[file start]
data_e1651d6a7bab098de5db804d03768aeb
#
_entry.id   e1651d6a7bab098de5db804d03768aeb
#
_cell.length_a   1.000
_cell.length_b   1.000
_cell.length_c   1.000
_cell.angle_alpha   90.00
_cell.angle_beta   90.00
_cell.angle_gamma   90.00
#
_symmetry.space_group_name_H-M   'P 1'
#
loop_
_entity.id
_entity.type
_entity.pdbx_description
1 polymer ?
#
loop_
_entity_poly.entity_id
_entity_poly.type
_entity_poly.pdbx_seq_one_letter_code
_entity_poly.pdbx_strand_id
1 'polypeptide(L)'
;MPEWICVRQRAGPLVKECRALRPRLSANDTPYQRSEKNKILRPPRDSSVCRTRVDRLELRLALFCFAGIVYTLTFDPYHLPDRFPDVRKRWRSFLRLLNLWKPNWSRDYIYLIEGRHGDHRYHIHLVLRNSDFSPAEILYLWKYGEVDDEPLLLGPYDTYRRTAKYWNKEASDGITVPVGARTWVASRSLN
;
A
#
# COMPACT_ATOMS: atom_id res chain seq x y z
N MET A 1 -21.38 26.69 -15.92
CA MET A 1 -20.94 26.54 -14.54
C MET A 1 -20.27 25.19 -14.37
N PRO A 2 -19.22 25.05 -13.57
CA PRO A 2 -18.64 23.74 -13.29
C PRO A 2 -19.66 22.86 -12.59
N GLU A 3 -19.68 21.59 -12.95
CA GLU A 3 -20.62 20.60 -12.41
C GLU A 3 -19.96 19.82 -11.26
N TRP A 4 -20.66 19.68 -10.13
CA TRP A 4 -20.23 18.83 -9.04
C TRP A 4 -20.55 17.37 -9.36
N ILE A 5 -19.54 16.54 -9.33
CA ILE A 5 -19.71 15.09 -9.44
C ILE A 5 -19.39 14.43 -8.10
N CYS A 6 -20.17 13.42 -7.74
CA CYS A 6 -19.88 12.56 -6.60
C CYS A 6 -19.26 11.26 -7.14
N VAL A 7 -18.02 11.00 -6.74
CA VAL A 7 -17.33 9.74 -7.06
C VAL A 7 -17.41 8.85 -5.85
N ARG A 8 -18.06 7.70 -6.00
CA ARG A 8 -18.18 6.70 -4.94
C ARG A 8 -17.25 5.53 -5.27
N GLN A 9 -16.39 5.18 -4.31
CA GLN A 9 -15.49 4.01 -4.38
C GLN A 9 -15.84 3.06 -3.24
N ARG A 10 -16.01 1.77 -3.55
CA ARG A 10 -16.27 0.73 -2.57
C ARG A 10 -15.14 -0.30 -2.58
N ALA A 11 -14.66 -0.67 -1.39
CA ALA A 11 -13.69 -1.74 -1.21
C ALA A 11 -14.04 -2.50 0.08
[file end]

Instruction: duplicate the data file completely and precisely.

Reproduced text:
data_e1651d6a7bab098de5db804d03768aeb
#
_entry.id   e1651d6a7bab098de5db804d03768aeb
#
_cell.length_a   1.000
_cell.length_b   1.000
_cell.length_c   1.000
_cell.angle_alpha   90.00
_cell.angle_beta   90.00
_cell.angle_gamma   90.00
#
_symmetry.space_group_name_H-M   'P 1'
#
loop_
_entity.id
_entity.type
_entity.pdbx_description
1 polymer ?
#
loop_
_entity_poly.entity_id
_entity_poly.type
_entity_poly.pdbx_seq_one_letter_code
_entity_poly.pdbx_strand_id
1 'polypeptide(L)'
;MPEWICVRQRAGPLVKECRALRPRLSANDTPYQRSEKNKILRPPRDSSVCRTRVDRLELRLALFCFAGIVYTLTFDPYHLPDRFPDVRKRWRSFLRLLNLWKPNWSRDYIYLIEGRHGDHRYHIHLVLRNSDFSPAEILYLWKYGEVDDEPLLLGPYDTYRRTAKYWNKEASDGITVPVGARTWVASRSLN
;
A
#
# COMPACT_ATOMS: atom_id res chain seq x y z
N MET A 1 -21.38 26.69 -15.92
CA MET A 1 -20.94 26.54 -14.54
C MET A 1 -20.27 25.19 -14.37
N PRO A 2 -19.22 25.05 -13.57
CA PRO A 2 -18.64 23.74 -13.29
C PRO A 2 -19.66 22.86 -12.59
N GLU A 3 -19.68 21.59 -12.95
CA GLU A 3 -20.62 20.60 -12.41
C GLU A 3 -19.96 19.82 -11.26
N TRP A 4 -20.66 19.68 -10.13
CA TRP A 4 -20.23 18.83 -9.04
C TRP A 4 -20.55 17.37 -9.36
N ILE A 5 -19.54 16.54 -9.33
CA ILE A 5 -19.71 15.09 -9.44
C ILE A 5 -19.39 14.43 -8.10
N CYS A 6 -20.17 13.42 -7.74
CA CYS A 6 -19.88 12.56 -6.60
C CYS A 6 -19.26 11.26 -7.14
N VAL A 7 -18.02 11.00 -6.74
CA VAL A 7 -17.33 9.74 -7.06
C VAL A 7 -17.41 8.85 -5.85
N ARG A 8 -18.06 7.70 -6.00
CA ARG A 8 -18.18 6.70 -4.94
C ARG A 8 -17.25 5.53 -5.27
N GLN A 9 -16.39 5.18 -4.31
CA GLN A 9 -15.49 4.01 -4.38
C GLN A 9 -15.84 3.06 -3.24
N ARG A 10 -16.01 1.77 -3.55
CA ARG A 10 -16.27 0.73 -2.57
C ARG A 10 -15.14 -0.30 -2.58
N ALA A 11 -14.66 -0.67 -1.39
CA ALA A 11 -13.69 -1.74 -1.21
C ALA A 11 -14.04 -2.50 0.08